about burnt toast and get even more stressed, or we can take a deep
breath and put a fresh slice of bread in the toaster.

Long update is long

I think it’s about time for another update. A real-ish one, if I can manage it.

Full time placement isn’t particularly easy. It’s just a pain to get up early (7ish) to go to work for eight hours without pay. On Monnights, Wednesnights and Frinights, I’ll generally add a four hour shift at Coles on to that. I don’t particularly mind it, I enjoy having money and the work is usually reasonably satisfying, but it leaves me very little time to do anything other than work. Tuesnights and Thursnights I’m at karate (having the time of my life I might add), and I’m working at least part of Saturday. So basically I have a few hours to myself throughout the week and a few hours on Saturmorn to do anything other than work, eat or sleep. And it does wear down on you. I don’t want to be one of those people who work 9-5 every day, waiting each day for the weekend until the weekend comes, only to dread the return of Monday and another week to crawl through. Full time work is just stupid. I’d much rather work part time- long hours I don’t mind, but not five days in a row two days rest. Mix it up a little more, make it easier to go shopping during weekdays and run errands. I’m still puzzled how people are expected to work full time as well as meet all their obligations when everything closes as soon as they stop work. Ah well.

Placement itself is… well, easy and difficult. Every fortnight, the students placed at various Centrelinks meet up for reflection on how things are going. And I’ve heard stories of people interviewing and doing all this research and contacting all these agencies and… I haven’t really done any of that. It makes me feel like I should be doing more, but I know that’s not fair on myself. Most days I follow my supervisor whenever he has an interview, I take notes, I occassionally offer a sentence or two in empathy or advice, and return to my desk to research the next interview or do readings. I’m currently trying to summarise an index on drug and alcohol use, compacting 80 pages to about 5. But it’s more than halfway through placement now and I feel as if I should be doing more, even though I don’t want to. I’ve let myself become comfortable with my role as a student, not having to do much real work. So yesterday I attempted to lead my first interview. I researched the customer (as they are called in Centrelink), checked out the relevant government legislation regarding what she wanted, called Homeswest to talk about priority housing, and went to see her.

Personally I think it went horribly. When we called her, Elsie walked one way and I walked the other and she stood in the middle not knowing who to follow. When we sat down, I didn’t ask her how she was, or talk about the storm outside, or even introduce myself. I asked her what I could help her with, and she explained what she needed: a letter of recommendation to get priority housing with Homeswest. I asked her what I could put in the letter, and she very concisely said she’d moved from Darwin to Perth with her two-year-old son to escape domestic violence and was now having difficulty living with her brother and his wife. She was highly very and very strong, showing clear thought and acknowledged emotion without giving into it. I sat there for about ten seconds trying to think of what next to say: she’d given me everything I needed and I didn’t know where I was supposed to go. As the seconds ticked on I became more and more tense as I panicked and struggled to fill in the blank. At this point I gave a desperate glance to my supervisor who took over and talked about how she was feeling regarding the violence, how her son was doing, clarifying the sort of issues she was having with her sister-in-law and why she had to leave, any other resources or family the woman had, any other information Homewest might find useful in the letter of support, going on and on and on about everything I could have asked.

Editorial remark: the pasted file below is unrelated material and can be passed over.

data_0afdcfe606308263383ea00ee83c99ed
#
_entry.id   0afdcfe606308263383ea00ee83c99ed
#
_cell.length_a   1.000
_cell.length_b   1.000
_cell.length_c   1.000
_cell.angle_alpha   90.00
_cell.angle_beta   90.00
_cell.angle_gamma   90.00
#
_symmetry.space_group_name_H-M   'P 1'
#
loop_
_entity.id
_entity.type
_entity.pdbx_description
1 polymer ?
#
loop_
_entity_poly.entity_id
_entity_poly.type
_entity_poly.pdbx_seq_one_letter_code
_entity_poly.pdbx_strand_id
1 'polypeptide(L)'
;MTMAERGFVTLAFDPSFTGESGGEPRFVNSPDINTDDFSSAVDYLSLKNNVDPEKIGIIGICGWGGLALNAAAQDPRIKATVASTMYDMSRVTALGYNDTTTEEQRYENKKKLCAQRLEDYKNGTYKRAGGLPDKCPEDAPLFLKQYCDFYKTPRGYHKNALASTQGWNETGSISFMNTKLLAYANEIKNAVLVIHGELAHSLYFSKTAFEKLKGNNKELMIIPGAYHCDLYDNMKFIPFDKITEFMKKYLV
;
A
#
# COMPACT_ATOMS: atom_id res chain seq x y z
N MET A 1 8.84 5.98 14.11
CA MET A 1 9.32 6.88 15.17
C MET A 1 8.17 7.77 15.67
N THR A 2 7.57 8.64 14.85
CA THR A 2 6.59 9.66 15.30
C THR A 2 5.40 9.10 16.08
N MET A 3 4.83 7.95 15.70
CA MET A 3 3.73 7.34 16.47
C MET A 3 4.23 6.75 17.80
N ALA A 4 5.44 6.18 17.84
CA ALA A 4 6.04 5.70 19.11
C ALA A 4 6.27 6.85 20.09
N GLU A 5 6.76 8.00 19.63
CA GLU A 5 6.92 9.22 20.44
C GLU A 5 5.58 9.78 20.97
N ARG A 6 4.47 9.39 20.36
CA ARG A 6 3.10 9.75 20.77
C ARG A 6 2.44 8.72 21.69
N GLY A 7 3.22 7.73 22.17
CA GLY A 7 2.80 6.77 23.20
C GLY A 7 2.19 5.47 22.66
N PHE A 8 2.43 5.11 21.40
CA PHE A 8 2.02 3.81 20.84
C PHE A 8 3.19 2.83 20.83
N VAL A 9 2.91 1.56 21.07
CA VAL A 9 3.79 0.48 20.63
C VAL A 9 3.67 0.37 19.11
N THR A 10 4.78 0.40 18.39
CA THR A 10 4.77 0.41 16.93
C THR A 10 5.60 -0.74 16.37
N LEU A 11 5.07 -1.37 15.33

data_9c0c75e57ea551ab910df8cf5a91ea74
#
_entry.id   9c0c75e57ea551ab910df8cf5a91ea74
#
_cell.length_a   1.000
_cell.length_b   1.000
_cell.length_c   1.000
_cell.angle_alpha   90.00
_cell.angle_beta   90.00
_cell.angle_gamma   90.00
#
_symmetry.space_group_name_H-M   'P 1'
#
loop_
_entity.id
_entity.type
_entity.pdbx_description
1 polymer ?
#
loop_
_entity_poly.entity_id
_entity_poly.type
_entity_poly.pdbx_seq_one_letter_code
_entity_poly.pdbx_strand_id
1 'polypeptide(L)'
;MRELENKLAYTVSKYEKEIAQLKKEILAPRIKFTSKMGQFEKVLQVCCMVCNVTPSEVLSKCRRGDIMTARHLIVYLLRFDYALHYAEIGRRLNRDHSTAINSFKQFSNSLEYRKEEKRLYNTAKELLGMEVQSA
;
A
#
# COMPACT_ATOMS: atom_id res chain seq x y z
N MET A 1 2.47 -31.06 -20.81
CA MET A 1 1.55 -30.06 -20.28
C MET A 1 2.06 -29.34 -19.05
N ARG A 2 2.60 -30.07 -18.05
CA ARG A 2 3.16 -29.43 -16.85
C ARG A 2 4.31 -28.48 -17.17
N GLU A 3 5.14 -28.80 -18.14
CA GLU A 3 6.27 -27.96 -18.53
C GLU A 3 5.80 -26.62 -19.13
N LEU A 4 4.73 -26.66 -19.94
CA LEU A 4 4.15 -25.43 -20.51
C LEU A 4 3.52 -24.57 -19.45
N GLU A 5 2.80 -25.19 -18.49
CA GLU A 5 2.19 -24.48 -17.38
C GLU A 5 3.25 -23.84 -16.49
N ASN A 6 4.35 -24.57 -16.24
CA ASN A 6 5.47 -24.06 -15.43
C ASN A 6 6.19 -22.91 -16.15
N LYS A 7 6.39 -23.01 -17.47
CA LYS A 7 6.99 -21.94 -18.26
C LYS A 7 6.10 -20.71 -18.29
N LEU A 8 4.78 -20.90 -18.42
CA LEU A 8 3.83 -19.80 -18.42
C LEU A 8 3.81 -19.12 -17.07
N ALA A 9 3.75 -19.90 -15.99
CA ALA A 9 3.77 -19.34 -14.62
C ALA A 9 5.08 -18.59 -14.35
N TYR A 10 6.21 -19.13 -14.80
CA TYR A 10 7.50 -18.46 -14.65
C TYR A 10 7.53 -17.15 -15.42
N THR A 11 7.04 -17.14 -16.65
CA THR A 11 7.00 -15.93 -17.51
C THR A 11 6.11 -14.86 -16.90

So no I’m not ready to interview yet. That is to say, I feel like the spotlight is on my interviewing skills so I’m worried about what I’m doing rather than helping the person in front of me. In my panic I forget everything I’ve ever learned in uni. I kind of shut down after that, walking around like a zombie for the rest of the day, unable to think or work, just drowning in the extreme stress of my failure. But I know it’s not a failure, it’s experience. It’s going to be hard getting back on the horse on Monday, but I’ll try again eventually. There’s still time yet.

On a lighter, happier note, I sat in on a grading. Sensei recommended I miss this one and go for the next one so that I get a higher rank once I’ve learned more kata’s (patterns) and ippon (series of defensive moves to avoid punches). But watching, I learned a lot. I think I would have done well if I had known more kata’s- even the ippon the 1st kyu’s were doing I recognised. It’s dangerous territory talking about how good I am, but I believe with more knowledge, I could become a black belt within a few months. But as Elsie made me realise, striving for perfection limits a person: once they believe they’re perfect, they no longer feel a need to improve. So I’ll never be perfect (a disappointing realisation that undermines everything I do) but I can be the best I can be. I’m looking forward to training more, developing greater flow and controlling tenseness  in order to maximise the power of my techniques without sacrificing their fluidity. To draw energy from the ground as well as within and to become one with my opponent rather than focusing only on myself. As well as many other things, like having a strong core and being aware of my breathing. And after all, Shodan (I think) is the Japanese word for black belt, and means first rank. It is considered that once you have the foundations and earn a black belt, you are ready to begin learning true karate. I thought that was awesome.